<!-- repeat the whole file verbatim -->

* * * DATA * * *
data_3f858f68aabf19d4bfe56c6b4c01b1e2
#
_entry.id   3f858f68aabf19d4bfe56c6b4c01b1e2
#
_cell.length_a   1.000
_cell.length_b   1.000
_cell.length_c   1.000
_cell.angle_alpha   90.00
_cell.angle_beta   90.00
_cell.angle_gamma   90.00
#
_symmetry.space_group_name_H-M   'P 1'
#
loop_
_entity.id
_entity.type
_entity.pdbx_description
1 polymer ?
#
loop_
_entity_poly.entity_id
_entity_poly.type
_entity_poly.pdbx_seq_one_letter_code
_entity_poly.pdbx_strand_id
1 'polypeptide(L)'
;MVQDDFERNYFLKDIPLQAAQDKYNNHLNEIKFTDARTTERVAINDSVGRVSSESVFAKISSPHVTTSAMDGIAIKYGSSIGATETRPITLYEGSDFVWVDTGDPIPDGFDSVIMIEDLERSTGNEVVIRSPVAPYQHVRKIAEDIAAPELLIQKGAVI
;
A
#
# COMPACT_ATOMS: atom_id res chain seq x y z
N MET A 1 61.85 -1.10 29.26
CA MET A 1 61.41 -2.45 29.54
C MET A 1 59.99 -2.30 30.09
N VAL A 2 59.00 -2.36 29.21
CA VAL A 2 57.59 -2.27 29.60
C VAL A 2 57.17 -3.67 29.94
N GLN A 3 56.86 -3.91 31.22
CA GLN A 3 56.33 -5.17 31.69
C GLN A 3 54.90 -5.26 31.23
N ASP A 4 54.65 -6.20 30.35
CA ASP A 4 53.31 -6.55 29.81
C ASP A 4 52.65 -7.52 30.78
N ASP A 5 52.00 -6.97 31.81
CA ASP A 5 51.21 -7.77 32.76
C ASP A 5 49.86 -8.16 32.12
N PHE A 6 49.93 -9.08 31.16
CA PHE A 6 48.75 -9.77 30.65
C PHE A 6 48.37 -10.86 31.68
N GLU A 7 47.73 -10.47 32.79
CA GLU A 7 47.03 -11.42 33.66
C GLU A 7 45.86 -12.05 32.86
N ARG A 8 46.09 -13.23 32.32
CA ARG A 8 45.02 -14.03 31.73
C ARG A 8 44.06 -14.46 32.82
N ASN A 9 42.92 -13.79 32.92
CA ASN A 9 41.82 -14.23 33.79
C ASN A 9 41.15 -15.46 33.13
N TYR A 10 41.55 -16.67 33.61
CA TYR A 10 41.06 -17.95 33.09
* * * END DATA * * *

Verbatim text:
data_3f858f68aabf19d4bfe56c6b4c01b1e2
#
_entry.id   3f858f68aabf19d4bfe56c6b4c01b1e2
#
_cell.length_a   1.000
_cell.length_b   1.000
_cell.length_c   1.000
_cell.angle_alpha   90.00
_cell.angle_beta   90.00
_cell.angle_gamma   90.00
#
_symmetry.space_group_name_H-M   'P 1'
#
loop_
_entity.id
_entity.type
_entity.pdbx_description
1 polymer ?
#
loop_
_entity_poly.entity_id
_entity_poly.type
_entity_poly.pdbx_seq_one_letter_code
_entity_poly.pdbx_strand_id
1 'polypeptide(L)'
;MVQDDFERNYFLKDIPLQAAQDKYNNHLNEIKFTDARTTERVAINDSVGRVSSESVFAKISSPHVTTSAMDGIAIKYGSSIGATETRPITLYEGSDFVWVDTGDPIPDGFDSVIMIEDLERSTGNEVVIRSPVAPYQHVRKIAEDIAAPELLIQKGAVI
;
A
#
# COMPACT_ATOMS: atom_id res chain seq x y z
N MET A 1 61.85 -1.10 29.26
CA MET A 1 61.41 -2.45 29.54
C MET A 1 59.99 -2.30 30.09
N VAL A 2 59.00 -2.36 29.21
CA VAL A 2 57.59 -2.27 29.60
C VAL A 2 57.17 -3.67 29.94
N GLN A 3 56.86 -3.91 31.22
CA GLN A 3 56.33 -5.17 31.69
C GLN A 3 54.90 -5.26 31.23
N ASP A 4 54.65 -6.20 30.35
CA ASP A 4 53.31 -6.55 29.81
C ASP A 4 52.65 -7.52 30.78
N ASP A 5 52.00 -6.97 31.81
CA ASP A 5 51.21 -7.77 32.76
C ASP A 5 49.86 -8.16 32.12
N PHE A 6 49.93 -9.08 31.16
CA PHE A 6 48.75 -9.77 30.65
C PHE A 6 48.37 -10.86 31.68
N GLU A 7 47.73 -10.47 32.79
CA GLU A 7 47.03 -11.42 33.66
C GLU A 7 45.86 -12.05 32.86
N ARG A 8 46.09 -13.23 32.32
CA ARG A 8 45.02 -14.03 31.73
C ARG A 8 44.06 -14.46 32.82
N ASN A 9 42.92 -13.79 32.92
CA ASN A 9 41.82 -14.23 33.79
C ASN A 9 41.15 -15.46 33.13
N TYR A 10 41.55 -16.67 33.61
CA TYR A 10 41.06 -17.95 33.09